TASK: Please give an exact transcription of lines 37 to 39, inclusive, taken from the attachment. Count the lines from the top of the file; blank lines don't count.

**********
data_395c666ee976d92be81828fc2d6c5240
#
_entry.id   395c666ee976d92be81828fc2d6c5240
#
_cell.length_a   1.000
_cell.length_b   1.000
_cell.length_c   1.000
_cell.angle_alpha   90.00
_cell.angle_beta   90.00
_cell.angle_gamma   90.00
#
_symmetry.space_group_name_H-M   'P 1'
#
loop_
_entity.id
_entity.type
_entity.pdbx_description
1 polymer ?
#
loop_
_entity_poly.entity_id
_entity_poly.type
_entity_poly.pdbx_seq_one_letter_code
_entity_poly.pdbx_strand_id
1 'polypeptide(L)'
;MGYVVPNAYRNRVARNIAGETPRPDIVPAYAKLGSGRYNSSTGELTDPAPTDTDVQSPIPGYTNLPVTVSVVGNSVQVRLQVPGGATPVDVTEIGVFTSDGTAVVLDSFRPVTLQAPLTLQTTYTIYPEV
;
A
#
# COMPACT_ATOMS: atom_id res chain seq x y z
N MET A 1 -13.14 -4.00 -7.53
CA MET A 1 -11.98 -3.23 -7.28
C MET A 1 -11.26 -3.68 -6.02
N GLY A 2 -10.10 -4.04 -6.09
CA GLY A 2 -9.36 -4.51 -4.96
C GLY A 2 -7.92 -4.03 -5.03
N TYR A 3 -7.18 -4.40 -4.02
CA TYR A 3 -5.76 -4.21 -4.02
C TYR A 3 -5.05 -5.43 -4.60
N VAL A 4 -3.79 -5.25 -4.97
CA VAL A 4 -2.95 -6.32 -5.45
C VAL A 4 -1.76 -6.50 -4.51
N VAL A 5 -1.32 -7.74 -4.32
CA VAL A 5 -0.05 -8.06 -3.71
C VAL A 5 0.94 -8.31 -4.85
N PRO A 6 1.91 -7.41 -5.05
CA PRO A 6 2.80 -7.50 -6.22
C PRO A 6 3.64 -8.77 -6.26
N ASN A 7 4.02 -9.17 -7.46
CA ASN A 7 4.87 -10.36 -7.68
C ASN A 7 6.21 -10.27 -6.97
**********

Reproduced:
N TYR A 3 -7.18 -4.40 -4.02
CA TYR A 3 -5.76 -4.21 -4.02
C TYR A 3 -5.05 -5.43 -4.60